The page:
He was committed to freedom

Way Back When

Desegregation: Activist Walter P. Carter worked wholeheartedly for social change in the 1960s, forever changing the city's civil rights landscape.

February 13, 1999|By Frederick N. Rasmussen | Frederick N. Rasmussen,SUN STAFF

In the 1960s, Walter P. Carter went freedom riding along U.S. 40 to desegregate restaurants and before his premature death in 1971, had succeeded in becoming one of Baltimore's leading civil rights leaders during the turbulent 1960s.

Carter's activism was no doubt aroused by the marchings and cross burnings of the Ku Klux Klan which he witnessed as a child growing up in Monroe, N.C., whose population of 6,000 included 2,000 blacks.

During World War II, while serving as an Army clerk in Europe, he narrowly escaped death when an enemy bomb exploded a nearby ammunition dump. It was an experience that altered his life.

"You almost get killed one night and you say `what for?' And you try to discover this democracy you were defending," he told The Sun in 1966.

After being discharged, he earned a bachelor's degree with honors from North Carolina Agricultural and Technical College in social work. Realizing he could no longer live in the South, he moved to Baltimore.

"I couldn't take it. Frankly, I thought that I would find more people willing to work for social change here. But I couldn't even find them here," he said in the interview.

Carter who later became the leader of the Baltimore chapter of the Congress of Racial Equality in 1963, joined the organization in 1961.

"In 1961 when I started with CORE, the group was so white we had to integrate the picket line," he told the Sunday Sun Magazine in 1968. "CORE is the most potent force to come along for black folks.

"Baltimore is a complicated city. It's not like New York. Here, you can have the Ku Klux Klan in full regalia on one corner and the same guy on another corner in a gray flannel suit. You have to get the feel of this town. Bayard Rustin used to say when he came here, `Take me back to de bus station.' "

Arrested six times for demonstrations, Carter's philosophy of striking at segregation was "militantly, forcefully and unrelentingly." He had mastered the technique, he said, of "presenting a painfully clear situation by making an issue."

"You got to be militant but you got to be smart. You got to operate on soul feeling. Your goal's got to be liberation, not integration."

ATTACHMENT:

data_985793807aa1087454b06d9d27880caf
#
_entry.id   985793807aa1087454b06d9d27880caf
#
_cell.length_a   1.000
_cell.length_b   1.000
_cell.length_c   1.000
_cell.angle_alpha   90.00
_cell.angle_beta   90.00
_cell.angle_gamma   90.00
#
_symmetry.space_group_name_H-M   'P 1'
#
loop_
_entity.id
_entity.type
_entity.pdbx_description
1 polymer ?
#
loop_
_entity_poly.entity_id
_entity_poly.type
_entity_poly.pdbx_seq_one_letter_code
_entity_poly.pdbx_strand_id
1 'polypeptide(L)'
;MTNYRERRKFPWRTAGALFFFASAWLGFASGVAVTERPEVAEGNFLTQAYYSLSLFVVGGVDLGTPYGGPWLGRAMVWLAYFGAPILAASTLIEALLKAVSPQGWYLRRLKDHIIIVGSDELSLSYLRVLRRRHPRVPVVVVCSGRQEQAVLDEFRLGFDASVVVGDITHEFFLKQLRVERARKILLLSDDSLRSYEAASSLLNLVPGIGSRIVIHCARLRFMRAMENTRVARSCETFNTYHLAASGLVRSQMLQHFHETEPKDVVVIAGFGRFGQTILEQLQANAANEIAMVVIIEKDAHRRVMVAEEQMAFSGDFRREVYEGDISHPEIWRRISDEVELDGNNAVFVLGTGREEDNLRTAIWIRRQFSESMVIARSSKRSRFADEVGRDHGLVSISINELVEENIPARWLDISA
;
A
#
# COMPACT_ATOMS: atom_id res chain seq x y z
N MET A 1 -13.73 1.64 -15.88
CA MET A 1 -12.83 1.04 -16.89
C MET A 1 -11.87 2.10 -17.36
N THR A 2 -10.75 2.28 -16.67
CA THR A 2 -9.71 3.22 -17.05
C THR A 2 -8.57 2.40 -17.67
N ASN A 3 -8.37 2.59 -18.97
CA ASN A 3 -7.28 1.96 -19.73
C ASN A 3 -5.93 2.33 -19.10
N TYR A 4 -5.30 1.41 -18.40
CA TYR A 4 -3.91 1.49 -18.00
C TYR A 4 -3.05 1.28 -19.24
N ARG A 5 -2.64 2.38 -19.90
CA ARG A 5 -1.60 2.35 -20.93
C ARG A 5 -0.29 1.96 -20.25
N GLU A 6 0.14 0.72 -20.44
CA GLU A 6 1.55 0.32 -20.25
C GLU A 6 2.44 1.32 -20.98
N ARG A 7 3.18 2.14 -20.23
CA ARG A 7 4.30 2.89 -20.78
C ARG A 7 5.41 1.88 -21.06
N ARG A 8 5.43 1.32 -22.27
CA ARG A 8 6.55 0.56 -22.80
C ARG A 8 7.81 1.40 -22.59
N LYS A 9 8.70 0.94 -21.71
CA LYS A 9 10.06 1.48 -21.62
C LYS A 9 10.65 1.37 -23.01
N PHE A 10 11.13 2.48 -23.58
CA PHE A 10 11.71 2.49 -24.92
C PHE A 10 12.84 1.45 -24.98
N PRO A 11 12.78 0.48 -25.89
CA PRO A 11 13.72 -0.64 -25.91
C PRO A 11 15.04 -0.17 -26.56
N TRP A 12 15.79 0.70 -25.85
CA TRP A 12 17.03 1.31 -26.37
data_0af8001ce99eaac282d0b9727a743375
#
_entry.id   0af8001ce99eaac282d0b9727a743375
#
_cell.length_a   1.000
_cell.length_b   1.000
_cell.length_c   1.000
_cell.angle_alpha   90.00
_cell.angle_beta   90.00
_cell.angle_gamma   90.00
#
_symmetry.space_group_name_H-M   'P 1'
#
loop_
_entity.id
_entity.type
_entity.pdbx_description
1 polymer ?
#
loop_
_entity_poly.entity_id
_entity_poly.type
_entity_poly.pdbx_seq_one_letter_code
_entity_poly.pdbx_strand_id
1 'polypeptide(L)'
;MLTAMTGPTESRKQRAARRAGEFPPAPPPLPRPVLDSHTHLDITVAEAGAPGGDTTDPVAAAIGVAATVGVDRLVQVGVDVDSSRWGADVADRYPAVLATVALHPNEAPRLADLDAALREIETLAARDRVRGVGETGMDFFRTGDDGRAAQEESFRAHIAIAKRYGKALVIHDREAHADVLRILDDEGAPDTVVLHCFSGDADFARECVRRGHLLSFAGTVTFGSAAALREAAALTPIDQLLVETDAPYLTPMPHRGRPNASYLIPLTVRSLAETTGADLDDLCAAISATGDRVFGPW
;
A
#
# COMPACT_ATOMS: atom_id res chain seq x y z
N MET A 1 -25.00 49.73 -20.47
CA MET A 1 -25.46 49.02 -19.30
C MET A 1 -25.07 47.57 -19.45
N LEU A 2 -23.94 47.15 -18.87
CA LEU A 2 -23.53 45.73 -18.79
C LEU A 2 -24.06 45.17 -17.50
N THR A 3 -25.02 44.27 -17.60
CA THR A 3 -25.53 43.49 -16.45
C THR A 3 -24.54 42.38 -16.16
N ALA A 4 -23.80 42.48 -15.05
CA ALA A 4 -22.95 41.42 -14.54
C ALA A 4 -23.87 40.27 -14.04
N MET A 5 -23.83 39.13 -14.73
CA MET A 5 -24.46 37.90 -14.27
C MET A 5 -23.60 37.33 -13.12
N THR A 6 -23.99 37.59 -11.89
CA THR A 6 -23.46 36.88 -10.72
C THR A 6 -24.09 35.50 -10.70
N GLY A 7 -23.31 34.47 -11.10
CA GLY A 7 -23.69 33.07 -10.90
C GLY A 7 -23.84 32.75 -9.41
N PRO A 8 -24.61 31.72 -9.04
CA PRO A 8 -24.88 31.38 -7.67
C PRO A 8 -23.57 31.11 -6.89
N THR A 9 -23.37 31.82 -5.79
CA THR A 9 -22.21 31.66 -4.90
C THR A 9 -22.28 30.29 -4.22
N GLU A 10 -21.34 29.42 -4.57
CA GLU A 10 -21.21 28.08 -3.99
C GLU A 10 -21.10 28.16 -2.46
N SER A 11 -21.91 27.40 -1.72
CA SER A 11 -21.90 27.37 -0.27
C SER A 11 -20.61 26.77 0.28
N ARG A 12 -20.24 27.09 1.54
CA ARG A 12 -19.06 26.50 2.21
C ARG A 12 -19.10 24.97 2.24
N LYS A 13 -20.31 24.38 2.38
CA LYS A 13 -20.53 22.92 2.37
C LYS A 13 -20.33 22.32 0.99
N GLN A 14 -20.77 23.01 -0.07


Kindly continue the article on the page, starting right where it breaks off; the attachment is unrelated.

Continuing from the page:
While other civil rights leaders were somewhat cautious about the scope of the Route 40 freedom rides, Carter plowed on ahead.

"Now he credits those rides with provoking a crisis in transportation that forced changes in segregation practices and led to the public accommodations laws in the city and the state," said The Sun.

In 1961, Carter led a highly publicized Christmas Eve Freedom Ride to Crisfield, the hometown of Gov. J. Millard Tawes, in order to raise the issue of segregation on the Eastern Shore.

He participated in demonstrations in Ocean City, Gwynn Oak Amusement Park in 1963 and against the Howard Johnson restaurant chain.

"It's the kind of emotion you can't describe" he told a reporter after being served in a White Coffee Pot in 1963.

"I sat there and the waitress served me eggs and bacon. I've been sitting at that counter for five years without being served," he said.

Carter also served as Maryland's coordinator for the historic march on Washington in 1963 and mobilized 15,000 local participants.

In 1965, he coordinated the largest local project of the Federation of Civil Rights Organizations, "The March Against Segregated Housing and Slums," with 3,000, demonstrators.

Carter suffered defeat in 1968, when the City Council by a 10-8 vote, rejected his nomination to become the city's Community Action Agency chief.

In 1971, Carter suffered a heart attack and died at Maryland General Hospital. He was 48.

At his death, he was an assistant professor of sociology at Loyola College.

In the early 1970s, there was a proposal to rename North Avenue "Walter P. Carter Boulevard" in recognition of his civil rights work. However, the measure failed to gain acceptance by the City Council.

It wasn't until 1976 that Carter's achievements were recognized when an elementary school on E. 43rd Street was named after him.

"We decorate our soldiers and forget our saviors," Rev. Marion C. Bascomb, former pastor of Douglas Memorial Community Church, said yesterday from his Baltimore home. "He was a man who gave himself totally for the cause of freedom."

Pub Date: 2/13/99

Baltimore Sun Articles
|
|
|
Please note the green-lined linked article text has been applied commercially without any involvement from our newsroom editors, reporters or any other editorial staff.